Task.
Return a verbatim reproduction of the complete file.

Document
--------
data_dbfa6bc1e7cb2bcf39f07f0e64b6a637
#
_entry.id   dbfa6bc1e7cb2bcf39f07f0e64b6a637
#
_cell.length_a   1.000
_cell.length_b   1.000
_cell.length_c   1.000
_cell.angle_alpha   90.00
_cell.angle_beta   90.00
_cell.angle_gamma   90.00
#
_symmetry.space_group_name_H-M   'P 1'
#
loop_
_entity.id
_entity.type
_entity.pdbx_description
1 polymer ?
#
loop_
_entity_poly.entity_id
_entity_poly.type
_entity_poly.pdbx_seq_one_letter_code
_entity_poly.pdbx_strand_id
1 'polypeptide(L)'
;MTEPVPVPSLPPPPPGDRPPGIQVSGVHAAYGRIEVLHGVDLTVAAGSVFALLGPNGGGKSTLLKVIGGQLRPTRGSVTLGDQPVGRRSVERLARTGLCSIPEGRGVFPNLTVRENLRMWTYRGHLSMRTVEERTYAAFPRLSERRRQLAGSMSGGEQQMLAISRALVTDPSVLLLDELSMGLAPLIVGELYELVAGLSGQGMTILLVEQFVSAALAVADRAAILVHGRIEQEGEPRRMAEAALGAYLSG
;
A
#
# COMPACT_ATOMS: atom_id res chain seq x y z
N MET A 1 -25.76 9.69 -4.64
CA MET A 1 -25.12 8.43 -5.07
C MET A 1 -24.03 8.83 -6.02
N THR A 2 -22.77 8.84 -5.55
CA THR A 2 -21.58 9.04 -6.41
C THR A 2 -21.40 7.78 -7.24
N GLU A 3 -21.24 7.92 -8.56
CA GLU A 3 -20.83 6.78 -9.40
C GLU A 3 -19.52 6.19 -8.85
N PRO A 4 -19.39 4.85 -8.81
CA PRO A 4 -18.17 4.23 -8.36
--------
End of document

data_dbfa6bc1e7cb2bcf39f07f0e64b6a637
#
_entry.id   dbfa6bc1e7cb2bcf39f07f0e64b6a637
#
_cell.length_a   1.000
_cell.length_b   1.000
_cell.length_c   1.000
_cell.angle_alpha   90.00
_cell.angle_beta   90.00
_cell.angle_gamma   90.00
#
_symmetry.space_group_name_H-M   'P 1'
#
loop_
_entity.id
_entity.type
_entity.pdbx_description
1 polymer ?
#
loop_
_entity_poly.entity_id
_entity_poly.type
_entity_poly.pdbx_seq_one_letter_code
_entity_poly.pdbx_strand_id
1 'polypeptide(L)'
;MTEPVPVPSLPPPPPGDRPPGIQVSGVHAAYGRIEVLHGVDLTVAAGSVFALLGPNGGGKSTLLKVIGGQLRPTRGSVTLGDQPVGRRSVERLARTGLCSIPEGRGVFPNLTVRENLRMWTYRGHLSMRTVEERTYAAFPRLSERRRQLAGSMSGGEQQMLAISRALVTDPSVLLLDELSMGLAPLIVGELYELVAGLSGQGMTILLVEQFVSAALAVADRAAILVHGRIEQEGEPRRMAEAALGAYLSG
;
A
#
# COMPACT_ATOMS: atom_id res chain seq x y z
N MET A 1 -25.76 9.69 -4.64
CA MET A 1 -25.12 8.43 -5.07
C MET A 1 -24.03 8.83 -6.02
N THR A 2 -22.77 8.84 -5.55
CA THR A 2 -21.58 9.04 -6.41
C THR A 2 -21.40 7.78 -7.24
N GLU A 3 -21.24 7.92 -8.56
CA GLU A 3 -20.83 6.78 -9.40
C GLU A 3 -19.52 6.19 -8.85
N PRO A 4 -19.39 4.85 -8.81
CA PRO A 4 -18.17 4.23 -8.36